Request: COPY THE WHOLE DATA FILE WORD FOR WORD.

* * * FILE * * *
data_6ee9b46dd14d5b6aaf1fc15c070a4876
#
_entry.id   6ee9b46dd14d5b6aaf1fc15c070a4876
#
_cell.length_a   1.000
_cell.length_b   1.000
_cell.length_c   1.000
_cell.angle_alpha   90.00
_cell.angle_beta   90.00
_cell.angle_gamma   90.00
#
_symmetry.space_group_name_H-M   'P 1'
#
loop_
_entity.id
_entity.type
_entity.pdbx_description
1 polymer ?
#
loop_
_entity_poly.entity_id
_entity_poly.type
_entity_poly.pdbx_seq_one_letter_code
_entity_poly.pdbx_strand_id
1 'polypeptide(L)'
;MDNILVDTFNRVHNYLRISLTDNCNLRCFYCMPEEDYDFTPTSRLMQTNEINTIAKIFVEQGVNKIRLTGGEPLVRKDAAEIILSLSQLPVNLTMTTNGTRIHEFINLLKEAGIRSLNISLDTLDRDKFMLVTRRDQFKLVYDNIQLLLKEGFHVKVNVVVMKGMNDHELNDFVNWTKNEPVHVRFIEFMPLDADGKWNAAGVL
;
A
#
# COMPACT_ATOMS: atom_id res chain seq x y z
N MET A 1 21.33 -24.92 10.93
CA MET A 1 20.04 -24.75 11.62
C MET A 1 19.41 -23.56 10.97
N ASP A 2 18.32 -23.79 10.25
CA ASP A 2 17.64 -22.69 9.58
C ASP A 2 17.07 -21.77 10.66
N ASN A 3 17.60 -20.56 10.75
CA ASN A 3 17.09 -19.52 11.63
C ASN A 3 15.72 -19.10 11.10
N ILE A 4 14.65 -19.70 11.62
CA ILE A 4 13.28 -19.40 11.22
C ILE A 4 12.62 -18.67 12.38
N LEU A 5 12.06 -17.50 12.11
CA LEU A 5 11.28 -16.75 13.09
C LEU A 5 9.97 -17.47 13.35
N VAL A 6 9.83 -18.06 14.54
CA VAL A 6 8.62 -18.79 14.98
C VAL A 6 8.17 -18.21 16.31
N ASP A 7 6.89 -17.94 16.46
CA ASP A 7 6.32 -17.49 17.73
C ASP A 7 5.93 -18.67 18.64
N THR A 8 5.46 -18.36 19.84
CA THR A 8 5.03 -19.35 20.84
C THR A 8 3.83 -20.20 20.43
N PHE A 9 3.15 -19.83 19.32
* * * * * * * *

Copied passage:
data_6ee9b46dd14d5b6aaf1fc15c070a4876
#
_entry.id   6ee9b46dd14d5b6aaf1fc15c070a4876
#
_cell.length_a   1.000
_cell.length_b   1.000
_cell.length_c   1.000
_cell.angle_alpha   90.00
_cell.angle_beta   90.00
_cell.angle_gamma   90.00
#
_symmetry.space_group_name_H-M   'P 1'
#
loop_
_entity.id
_entity.type
_entity.pdbx_description
1 polymer ?
#
loop_
_entity_poly.entity_id
_entity_poly.type
_entity_poly.pdbx_seq_one_letter_code
_entity_poly.pdbx_strand_id
1 'polypeptide(L)'
;MDNILVDTFNRVHNYLRISLTDNCNLRCFYCMPEEDYDFTPTSRLMQTNEINTIAKIFVEQGVNKIRLTGGEPLVRKDAAEIILSLSQLPVNLTMTTNGTRIHEFINLLKEAGIRSLNISLDTLDRDKFMLVTRRDQFKLVYDNIQLLLKEGFHVKVNVVVMKGMNDHELNDFVNWTKNEPVHVRFIEFMPLDADGKWNAAGVL
;
A
#
# COMPACT_ATOMS: atom_id res chain seq x y z
N MET A 1 21.33 -24.92 10.93
CA MET A 1 20.04 -24.75 11.62
C MET A 1 19.41 -23.56 10.97
N ASP A 2 18.32 -23.79 10.25
CA ASP A 2 17.64 -22.69 9.58
C ASP A 2 17.07 -21.77 10.66
N ASN A 3 17.60 -20.56 10.75
CA ASN A 3 17.09 -19.52 11.63
C ASN A 3 15.72 -19.10 11.10
N ILE A 4 14.65 -19.70 11.62
CA ILE A 4 13.28 -19.40 11.22
C ILE A 4 12.62 -18.67 12.38
N LEU A 5 12.06 -17.50 12.11
CA LEU A 5 11.28 -16.75 13.09
C LEU A 5 9.97 -17.47 13.35
N VAL A 6 9.83 -18.06 14.54
CA VAL A 6 8.62 -18.79 14.98
C VAL A 6 8.17 -18.21 16.31
N ASP A 7 6.89 -17.94 16.46
CA ASP A 7 6.32 -17.49 17.73
C ASP A 7 5.93 -18.67 18.64
N THR A 8 5.46 -18.36 19.84
CA THR A 8 5.03 -19.35 20.84
C THR A 8 3.83 -20.20 20.43
N PHE A 9 3.15 -19.83 19.32